Brewton
v.
Baker

This case is not covered by Casetext's citator
Court of Civil Appeals of AlabamaFeb 15, 2008
989 So. 2d 1137 (Ala. Civ. App. 2008)

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  • Bradley v. Scott

    …J.C. Jacobs Banking Co. v. Campbell, 406 So.2d 834, 850–51 (Ala. 1981). See also Brewton v. Baker, 989 So.2d…

  • Allbritton v. Dawkins

    …" J.C. Jacobs Banking Co. v. Campbell, 406 So.2d 834, 850-51 (Ala. 1981). See also Brewton v. Baker, 989…

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No. 2060851.

February 15, 2008.

Appeal from The Circuit Court, Chilton County, No. CV-06-111, Sibley G. Reynolds, J.

Bill Speaks, Clanton, for appellant.

David B. Karn, Clanton, for appellees.


The plaintiff, William B. Brewton, appeals a judgment in favor of the defendants, Shelby D. Baker and Shirley J. Baker. Because we conclude that the trial court did not have before it one or more parties who should have been joined in the action if it was feasible and because the trial court did not determine whether it was feasible to join them or, if it was not feasible to join them, whether the action should proceed in their absence, we reverse and remand.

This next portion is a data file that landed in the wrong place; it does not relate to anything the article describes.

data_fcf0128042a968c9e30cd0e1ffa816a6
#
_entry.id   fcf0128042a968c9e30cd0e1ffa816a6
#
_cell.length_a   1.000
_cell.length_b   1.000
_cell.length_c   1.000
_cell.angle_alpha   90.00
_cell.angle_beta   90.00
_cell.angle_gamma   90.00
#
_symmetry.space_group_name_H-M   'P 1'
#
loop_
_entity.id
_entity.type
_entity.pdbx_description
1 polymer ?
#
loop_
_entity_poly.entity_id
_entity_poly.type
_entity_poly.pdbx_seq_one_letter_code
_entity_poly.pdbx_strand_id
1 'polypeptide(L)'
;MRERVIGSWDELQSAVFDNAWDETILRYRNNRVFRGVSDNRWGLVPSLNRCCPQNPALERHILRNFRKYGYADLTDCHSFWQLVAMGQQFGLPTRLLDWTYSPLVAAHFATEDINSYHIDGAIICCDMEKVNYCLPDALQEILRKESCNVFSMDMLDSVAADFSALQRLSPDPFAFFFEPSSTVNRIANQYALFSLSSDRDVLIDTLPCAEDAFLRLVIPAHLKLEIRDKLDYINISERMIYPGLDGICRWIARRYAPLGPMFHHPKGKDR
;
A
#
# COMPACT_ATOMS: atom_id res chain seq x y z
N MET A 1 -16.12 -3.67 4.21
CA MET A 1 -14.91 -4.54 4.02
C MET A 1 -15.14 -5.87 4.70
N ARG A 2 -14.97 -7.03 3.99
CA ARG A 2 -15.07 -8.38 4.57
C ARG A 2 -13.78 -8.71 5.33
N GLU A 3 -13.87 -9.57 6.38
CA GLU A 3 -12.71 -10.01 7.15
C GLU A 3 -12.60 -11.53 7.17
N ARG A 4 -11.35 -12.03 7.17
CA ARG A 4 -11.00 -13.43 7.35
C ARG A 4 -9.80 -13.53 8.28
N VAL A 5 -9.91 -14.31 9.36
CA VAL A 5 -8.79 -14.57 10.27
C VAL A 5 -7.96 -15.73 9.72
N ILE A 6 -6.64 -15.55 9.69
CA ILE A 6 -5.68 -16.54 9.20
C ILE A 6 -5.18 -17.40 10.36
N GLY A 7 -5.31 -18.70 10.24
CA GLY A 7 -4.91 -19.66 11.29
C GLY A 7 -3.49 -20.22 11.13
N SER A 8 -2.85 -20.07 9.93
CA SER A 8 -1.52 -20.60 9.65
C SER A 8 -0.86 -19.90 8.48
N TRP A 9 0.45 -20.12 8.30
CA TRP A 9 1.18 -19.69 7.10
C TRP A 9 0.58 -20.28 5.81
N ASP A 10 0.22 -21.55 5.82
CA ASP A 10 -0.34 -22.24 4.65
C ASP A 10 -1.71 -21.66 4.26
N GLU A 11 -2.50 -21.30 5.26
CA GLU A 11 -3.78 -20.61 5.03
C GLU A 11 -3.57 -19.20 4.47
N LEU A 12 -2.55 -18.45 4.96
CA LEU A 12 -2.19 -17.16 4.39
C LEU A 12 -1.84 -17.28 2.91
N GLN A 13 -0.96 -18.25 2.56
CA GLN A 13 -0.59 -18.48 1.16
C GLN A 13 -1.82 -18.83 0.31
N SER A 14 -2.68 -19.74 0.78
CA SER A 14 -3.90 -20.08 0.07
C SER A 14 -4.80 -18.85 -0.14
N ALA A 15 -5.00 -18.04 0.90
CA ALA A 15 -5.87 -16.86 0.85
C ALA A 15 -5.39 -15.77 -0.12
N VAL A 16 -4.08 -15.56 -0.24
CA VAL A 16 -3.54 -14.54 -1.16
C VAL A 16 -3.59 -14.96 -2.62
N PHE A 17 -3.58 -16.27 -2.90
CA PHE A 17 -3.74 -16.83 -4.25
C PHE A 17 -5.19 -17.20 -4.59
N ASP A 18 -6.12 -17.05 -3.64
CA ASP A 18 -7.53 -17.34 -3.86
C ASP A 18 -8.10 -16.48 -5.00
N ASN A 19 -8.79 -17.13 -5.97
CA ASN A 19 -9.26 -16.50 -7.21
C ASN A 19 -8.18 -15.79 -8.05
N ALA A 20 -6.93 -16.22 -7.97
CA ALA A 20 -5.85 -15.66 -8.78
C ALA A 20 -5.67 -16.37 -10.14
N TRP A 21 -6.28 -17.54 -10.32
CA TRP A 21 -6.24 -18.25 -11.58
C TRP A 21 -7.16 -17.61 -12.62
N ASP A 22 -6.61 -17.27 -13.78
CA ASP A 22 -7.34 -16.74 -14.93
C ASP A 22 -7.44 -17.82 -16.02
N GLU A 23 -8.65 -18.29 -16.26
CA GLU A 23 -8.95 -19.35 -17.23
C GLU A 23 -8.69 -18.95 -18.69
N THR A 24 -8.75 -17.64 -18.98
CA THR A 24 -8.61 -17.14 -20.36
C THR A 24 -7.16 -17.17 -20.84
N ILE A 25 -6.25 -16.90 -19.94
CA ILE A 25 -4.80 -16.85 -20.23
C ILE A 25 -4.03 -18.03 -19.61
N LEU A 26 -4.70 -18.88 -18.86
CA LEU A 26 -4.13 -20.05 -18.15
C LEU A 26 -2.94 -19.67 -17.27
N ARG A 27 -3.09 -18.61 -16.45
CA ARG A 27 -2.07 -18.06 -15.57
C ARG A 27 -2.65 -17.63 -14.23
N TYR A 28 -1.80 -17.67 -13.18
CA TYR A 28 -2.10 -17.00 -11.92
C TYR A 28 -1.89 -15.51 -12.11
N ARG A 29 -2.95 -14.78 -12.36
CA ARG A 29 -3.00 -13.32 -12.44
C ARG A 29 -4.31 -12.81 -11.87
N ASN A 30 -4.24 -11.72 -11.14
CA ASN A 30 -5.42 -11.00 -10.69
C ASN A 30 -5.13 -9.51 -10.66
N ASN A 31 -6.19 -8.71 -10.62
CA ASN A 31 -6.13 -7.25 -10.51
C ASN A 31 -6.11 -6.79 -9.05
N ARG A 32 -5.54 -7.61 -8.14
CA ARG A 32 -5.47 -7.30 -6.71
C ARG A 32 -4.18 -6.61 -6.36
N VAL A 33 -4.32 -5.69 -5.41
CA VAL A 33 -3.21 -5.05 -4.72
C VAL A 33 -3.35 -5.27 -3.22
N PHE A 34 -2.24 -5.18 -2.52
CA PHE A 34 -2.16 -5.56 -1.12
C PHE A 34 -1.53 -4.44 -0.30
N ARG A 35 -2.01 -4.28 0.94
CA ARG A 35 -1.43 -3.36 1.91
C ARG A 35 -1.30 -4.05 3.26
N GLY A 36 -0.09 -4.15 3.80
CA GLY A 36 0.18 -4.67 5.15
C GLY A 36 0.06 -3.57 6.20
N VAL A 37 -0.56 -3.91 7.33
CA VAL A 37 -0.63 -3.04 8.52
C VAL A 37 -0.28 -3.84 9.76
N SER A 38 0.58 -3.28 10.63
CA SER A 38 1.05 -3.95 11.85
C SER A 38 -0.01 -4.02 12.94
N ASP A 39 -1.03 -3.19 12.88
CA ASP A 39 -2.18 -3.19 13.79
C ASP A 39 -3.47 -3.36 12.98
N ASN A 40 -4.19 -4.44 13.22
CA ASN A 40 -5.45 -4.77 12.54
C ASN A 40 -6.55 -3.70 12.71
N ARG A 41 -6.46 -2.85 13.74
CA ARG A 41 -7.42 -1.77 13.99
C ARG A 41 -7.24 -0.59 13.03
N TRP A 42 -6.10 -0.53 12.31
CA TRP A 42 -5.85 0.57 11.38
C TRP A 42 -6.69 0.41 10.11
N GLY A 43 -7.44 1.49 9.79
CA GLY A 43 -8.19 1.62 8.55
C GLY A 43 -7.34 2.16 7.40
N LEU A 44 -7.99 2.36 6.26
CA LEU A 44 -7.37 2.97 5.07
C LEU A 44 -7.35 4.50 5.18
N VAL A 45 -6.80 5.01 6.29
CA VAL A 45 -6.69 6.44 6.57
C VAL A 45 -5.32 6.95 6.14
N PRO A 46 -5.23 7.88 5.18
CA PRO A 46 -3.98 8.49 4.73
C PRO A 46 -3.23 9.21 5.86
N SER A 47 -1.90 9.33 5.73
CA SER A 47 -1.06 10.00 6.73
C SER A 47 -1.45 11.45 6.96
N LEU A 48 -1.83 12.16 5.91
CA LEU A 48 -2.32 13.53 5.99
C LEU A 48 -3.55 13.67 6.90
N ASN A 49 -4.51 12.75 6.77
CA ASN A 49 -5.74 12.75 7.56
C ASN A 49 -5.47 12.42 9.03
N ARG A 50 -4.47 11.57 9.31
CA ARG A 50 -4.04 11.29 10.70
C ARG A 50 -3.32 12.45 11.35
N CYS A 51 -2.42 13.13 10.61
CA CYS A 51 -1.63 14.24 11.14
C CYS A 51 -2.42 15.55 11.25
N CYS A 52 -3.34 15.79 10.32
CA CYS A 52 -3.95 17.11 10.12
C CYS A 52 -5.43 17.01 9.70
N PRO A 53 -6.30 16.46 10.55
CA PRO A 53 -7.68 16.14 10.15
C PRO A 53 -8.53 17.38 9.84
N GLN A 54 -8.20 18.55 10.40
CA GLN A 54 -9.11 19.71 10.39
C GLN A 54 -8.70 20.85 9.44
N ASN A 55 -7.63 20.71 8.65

Brewton and the Bakers own contiguous parcels of land located south of Walnut Creek in Chilton County. Brewton's land is located immediately west of the Bakers' land. Chilton County Road 467 is located south of Brewton's land, and a single driveway connects both Brewton's land and the Bakers' land with that county road. The driveway commences along the southern boundary of Brewton's land. From that point, the driveway runs in a generally northeasterly direction across Brewton's land to a point a short distance west of the common boundary line separating Brewton's land from the Bakers' land. At that point, the driveway forms a circle, one part of which is located on Brewton's land and the other part of which is located on the Bakers' land. From the northern curve of the circle, the driveway runs astride the common boundary line separating Brewton's land from the Bakers' land in a generally northeasterly direction to a point on the common boundary line where the driveway curves westward at an angle of approximately 90 degrees. The driveway then runs in a generally northwesterly direction across Brewton's land and then continues running on land that is located to the west of Brewton's land and is owned by one or more third parties ("the third parties").